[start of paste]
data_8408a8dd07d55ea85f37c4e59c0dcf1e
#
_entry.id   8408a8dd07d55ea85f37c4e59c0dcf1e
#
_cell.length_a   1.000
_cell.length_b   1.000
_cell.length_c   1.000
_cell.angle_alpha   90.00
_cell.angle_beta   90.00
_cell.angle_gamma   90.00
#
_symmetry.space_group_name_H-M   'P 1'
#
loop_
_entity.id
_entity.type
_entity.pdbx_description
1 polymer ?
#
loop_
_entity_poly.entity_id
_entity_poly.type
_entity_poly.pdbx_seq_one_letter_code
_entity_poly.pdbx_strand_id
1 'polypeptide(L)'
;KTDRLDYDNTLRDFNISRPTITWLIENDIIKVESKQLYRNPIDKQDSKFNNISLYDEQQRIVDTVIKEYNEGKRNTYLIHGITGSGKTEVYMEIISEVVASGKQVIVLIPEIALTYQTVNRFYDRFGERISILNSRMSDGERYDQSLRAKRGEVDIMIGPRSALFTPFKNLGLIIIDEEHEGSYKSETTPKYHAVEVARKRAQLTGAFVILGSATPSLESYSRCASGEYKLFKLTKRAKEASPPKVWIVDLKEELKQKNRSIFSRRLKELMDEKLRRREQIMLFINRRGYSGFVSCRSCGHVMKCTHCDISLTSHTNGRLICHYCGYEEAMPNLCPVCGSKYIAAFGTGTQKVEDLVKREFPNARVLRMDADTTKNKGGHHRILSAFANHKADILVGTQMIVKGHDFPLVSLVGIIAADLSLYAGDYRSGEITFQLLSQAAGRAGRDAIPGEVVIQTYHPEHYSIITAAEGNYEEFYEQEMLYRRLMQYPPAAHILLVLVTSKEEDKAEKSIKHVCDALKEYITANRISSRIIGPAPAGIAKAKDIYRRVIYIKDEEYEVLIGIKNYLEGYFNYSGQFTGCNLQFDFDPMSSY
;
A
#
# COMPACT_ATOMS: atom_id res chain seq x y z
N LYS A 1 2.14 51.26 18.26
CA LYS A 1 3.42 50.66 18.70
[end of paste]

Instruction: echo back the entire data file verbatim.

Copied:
data_8408a8dd07d55ea85f37c4e59c0dcf1e
#
_entry.id   8408a8dd07d55ea85f37c4e59c0dcf1e
#
_cell.length_a   1.000
_cell.length_b   1.000
_cell.length_c   1.000
_cell.angle_alpha   90.00
_cell.angle_beta   90.00
_cell.angle_gamma   90.00
#
_symmetry.space_group_name_H-M   'P 1'
#
loop_
_entity.id
_entity.type
_entity.pdbx_description
1 polymer ?
#
loop_
_entity_poly.entity_id
_entity_poly.type
_entity_poly.pdbx_seq_one_letter_code
_entity_poly.pdbx_strand_id
1 'polypeptide(L)'
;KTDRLDYDNTLRDFNISRPTITWLIENDIIKVESKQLYRNPIDKQDSKFNNISLYDEQQRIVDTVIKEYNEGKRNTYLIHGITGSGKTEVYMEIISEVVASGKQVIVLIPEIALTYQTVNRFYDRFGERISILNSRMSDGERYDQSLRAKRGEVDIMIGPRSALFTPFKNLGLIIIDEEHEGSYKSETTPKYHAVEVARKRAQLTGAFVILGSATPSLESYSRCASGEYKLFKLTKRAKEASPPKVWIVDLKEELKQKNRSIFSRRLKELMDEKLRRREQIMLFINRRGYSGFVSCRSCGHVMKCTHCDISLTSHTNGRLICHYCGYEEAMPNLCPVCGSKYIAAFGTGTQKVEDLVKREFPNARVLRMDADTTKNKGGHHRILSAFANHKADILVGTQMIVKGHDFPLVSLVGIIAADLSLYAGDYRSGEITFQLLSQAAGRAGRDAIPGEVVIQTYHPEHYSIITAAEGNYEEFYEQEMLYRRLMQYPPAAHILLVLVTSKEEDKAEKSIKHVCDALKEYITANRISSRIIGPAPAGIAKAKDIYRRVIYIKDEEYEVLIGIKNYLEGYFNYSGQFTGCNLQFDFDPMSSY
;
A
#
# COMPACT_ATOMS: atom_id res chain seq x y z
N LYS A 1 2.14 51.26 18.26
CA LYS A 1 3.42 50.66 18.70